μ .sup.. X cos α > X sin α + W/n 7. ##EQU5## where X represents the fitting force perpendicularly acting on the male portion, n the number of grooves, W the weight of the fastener element, and μ the coefficient of statical friction between the male portion and the driver.
Since X >> W/n and sec α ≈ 1, the formula (8) is rewritten as follows.
λ > tan α 9.
Accordingly, the formula (7) is derived from the formula (9).
Generally the coefficient of statical friction between steel blocks ranges from 0.15 to 0.25 when the block surfaces are dry and ranges from 0.14 to 0.18 when the block surfaces are coated with oil. Therefore, when the fastener element is made of steel, then
tan α < 0.25 or preferably tan α < 0.14
∴ 0° < α < 10° or preferably 0° < α < 7°.
FIG. 1 is a plan view of a bolt according to an embodiment of the invention;
FIG. 2 is a side view of FIG. 1;
FIG. 3 is a cross sectional view taken along the line 3--3 of FIG. 5, showing the condition wherein the bolt of FIG. 1 is fitted to a corresponding fastener driver;
FIG. 4A is a partly enlarged simplified view of FIG. 3, showing the principle of the relation between the center position of the fractional circle of the groove and the driving angle;
FIG. 4B is a view similar to FIG. 4A, showing a modification wherein the center position of the fractional circle is situated at a different position;
FIG. 4C is a reference view for a better understanding of the invention, showing the condition wherein the driving angle is more than 0°;
FIG. 5 is a longitudinal sectional view taken along the line 5--5 of FIG. 3;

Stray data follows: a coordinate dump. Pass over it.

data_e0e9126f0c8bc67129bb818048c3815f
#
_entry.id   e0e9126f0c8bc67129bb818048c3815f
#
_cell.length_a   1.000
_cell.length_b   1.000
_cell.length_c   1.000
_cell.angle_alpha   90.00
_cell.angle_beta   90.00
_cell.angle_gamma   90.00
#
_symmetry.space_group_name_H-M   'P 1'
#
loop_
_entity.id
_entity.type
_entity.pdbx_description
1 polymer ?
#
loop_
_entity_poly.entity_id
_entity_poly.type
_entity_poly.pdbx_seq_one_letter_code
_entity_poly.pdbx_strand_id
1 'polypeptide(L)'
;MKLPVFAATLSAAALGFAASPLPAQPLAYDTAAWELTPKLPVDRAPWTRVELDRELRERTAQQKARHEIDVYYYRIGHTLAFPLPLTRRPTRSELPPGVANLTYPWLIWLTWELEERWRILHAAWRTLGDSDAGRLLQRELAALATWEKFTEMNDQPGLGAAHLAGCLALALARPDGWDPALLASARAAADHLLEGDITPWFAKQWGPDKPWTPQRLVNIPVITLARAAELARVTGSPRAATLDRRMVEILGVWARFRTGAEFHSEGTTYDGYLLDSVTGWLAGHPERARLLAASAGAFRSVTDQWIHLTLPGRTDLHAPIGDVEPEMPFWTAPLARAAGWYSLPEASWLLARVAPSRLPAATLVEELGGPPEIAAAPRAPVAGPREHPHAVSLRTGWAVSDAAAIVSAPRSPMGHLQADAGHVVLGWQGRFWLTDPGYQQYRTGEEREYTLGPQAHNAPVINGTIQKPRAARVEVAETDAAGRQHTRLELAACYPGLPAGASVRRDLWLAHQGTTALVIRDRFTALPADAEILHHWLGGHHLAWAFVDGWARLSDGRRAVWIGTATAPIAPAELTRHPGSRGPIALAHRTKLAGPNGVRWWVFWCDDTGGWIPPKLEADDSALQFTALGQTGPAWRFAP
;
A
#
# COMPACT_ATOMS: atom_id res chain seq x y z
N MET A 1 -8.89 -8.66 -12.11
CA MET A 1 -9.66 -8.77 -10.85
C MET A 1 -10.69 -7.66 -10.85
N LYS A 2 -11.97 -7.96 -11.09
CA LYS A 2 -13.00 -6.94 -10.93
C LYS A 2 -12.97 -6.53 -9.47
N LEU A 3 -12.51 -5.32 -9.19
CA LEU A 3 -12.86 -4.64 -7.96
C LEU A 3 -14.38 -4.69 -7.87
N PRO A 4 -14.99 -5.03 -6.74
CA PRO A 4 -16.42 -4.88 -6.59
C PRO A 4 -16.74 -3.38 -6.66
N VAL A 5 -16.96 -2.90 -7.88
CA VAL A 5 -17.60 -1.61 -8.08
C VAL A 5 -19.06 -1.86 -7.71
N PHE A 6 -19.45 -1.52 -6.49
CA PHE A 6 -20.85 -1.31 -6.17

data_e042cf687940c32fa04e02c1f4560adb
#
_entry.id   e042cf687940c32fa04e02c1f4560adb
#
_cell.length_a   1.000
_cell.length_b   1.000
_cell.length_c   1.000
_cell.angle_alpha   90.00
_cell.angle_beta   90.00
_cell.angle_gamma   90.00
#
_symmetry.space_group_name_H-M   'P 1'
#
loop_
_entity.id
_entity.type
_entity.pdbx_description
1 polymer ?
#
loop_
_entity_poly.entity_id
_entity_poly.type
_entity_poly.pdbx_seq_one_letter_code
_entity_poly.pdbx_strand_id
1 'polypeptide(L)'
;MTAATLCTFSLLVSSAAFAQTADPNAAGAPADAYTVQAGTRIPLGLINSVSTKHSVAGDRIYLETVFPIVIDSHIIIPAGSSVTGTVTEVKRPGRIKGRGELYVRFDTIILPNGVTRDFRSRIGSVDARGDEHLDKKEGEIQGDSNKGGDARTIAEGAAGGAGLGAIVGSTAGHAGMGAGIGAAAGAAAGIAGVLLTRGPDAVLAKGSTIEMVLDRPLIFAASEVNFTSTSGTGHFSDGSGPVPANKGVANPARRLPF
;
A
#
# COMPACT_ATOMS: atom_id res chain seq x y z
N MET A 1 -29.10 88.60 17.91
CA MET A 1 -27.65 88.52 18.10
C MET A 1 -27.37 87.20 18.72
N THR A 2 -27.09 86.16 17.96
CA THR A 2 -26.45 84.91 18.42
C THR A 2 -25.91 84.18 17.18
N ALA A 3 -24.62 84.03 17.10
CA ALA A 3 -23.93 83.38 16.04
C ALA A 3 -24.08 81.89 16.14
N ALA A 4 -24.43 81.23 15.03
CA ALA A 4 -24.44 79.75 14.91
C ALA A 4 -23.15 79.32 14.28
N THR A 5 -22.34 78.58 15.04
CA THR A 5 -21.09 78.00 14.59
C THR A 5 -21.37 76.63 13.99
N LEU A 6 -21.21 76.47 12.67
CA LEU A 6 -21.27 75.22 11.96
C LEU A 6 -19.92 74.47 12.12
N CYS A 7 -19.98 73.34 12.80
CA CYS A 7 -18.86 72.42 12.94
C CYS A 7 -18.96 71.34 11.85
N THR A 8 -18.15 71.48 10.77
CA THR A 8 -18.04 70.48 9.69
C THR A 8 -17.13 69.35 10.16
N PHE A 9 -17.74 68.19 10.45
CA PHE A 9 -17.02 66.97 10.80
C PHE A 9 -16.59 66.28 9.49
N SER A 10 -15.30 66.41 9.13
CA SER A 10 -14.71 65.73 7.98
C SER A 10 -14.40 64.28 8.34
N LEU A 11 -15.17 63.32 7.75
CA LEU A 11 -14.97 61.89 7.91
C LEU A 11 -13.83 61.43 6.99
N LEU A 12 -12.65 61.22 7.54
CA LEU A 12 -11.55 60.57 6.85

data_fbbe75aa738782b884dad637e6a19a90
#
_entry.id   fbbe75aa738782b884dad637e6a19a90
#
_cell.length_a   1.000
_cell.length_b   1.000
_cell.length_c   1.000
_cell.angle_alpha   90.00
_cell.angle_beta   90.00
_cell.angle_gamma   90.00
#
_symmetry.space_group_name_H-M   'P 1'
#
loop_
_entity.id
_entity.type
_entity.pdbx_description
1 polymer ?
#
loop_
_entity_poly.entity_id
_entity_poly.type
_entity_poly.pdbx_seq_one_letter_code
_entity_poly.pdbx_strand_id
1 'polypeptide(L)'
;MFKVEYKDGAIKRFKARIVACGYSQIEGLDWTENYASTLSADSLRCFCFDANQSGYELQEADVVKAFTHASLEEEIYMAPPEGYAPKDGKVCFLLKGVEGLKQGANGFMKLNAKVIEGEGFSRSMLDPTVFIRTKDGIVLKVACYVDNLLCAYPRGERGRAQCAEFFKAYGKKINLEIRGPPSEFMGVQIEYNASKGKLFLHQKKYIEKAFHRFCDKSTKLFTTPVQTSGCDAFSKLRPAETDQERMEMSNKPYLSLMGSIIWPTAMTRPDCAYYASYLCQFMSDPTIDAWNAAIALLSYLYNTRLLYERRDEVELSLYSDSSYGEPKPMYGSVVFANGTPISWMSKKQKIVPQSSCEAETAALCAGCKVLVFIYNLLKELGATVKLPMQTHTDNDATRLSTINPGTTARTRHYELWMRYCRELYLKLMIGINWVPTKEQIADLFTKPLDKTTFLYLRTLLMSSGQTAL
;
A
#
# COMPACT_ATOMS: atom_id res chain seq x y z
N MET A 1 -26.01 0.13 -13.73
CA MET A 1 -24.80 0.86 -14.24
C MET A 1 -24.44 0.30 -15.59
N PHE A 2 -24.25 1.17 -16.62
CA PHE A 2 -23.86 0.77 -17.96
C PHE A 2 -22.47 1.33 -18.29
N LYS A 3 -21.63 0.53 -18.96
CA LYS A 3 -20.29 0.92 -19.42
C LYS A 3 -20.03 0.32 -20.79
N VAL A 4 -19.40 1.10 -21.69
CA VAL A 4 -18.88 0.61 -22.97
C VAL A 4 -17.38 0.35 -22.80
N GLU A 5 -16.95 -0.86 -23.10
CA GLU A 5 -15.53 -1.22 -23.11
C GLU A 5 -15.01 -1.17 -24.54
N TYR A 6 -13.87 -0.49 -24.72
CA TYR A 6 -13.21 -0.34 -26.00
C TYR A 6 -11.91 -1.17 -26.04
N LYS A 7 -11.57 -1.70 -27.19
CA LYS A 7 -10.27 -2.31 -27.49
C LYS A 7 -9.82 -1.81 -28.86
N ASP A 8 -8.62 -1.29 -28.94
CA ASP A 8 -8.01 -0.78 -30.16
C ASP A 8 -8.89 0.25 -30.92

FIG. 6 is a schematic sectional view showing the relation between the taper angle of the groove and the fitting of the driver;
FIG. 7 is a perspective view of a nut according to another embodiment of the invention;
FIG. 8 is a longitudinal sectional view of the nut of FIG. 7; and
FIG. 9 is a perspective view of the nut according to still another embodiment of the invention.
FIGS. 1 and 2 respectively show a steel bolt 11 according to the invention. The bolt comprises a male portion or head 12, a flange like washer 13 radially extending from the bottom portion of said head, and a threaded shank 14 axially protruding from said washer opposite to the head. Said head 12 is formed in its outer peripheral wall with six grooves 15 disposed equidistantly from each other and six lobes 16 each defined between two adjacent grooves. The inner wall of each groove is connected to the outer wall of the lobe 16 through a curved wall portion 17.
As shown in FIGS. 3 and 4A, the respective outer walls of the lobes 16 each constitute a segmental outline of an imaginary larger circle 18 at its cross section, and the grooves 15 each form a fractional circle 19. Further, the cross section of the curved wall portion 17 forms a curved line 17a tangentially connected to the segmental outline of the larger circle 18 and to the outline of the fractional circle 19. In the case of this embodiment, the curved line 17a forms a segmental outline of an imaginary small circle 17b inscribed to the larger circle 18 and circumscribed to the fractional circle 19.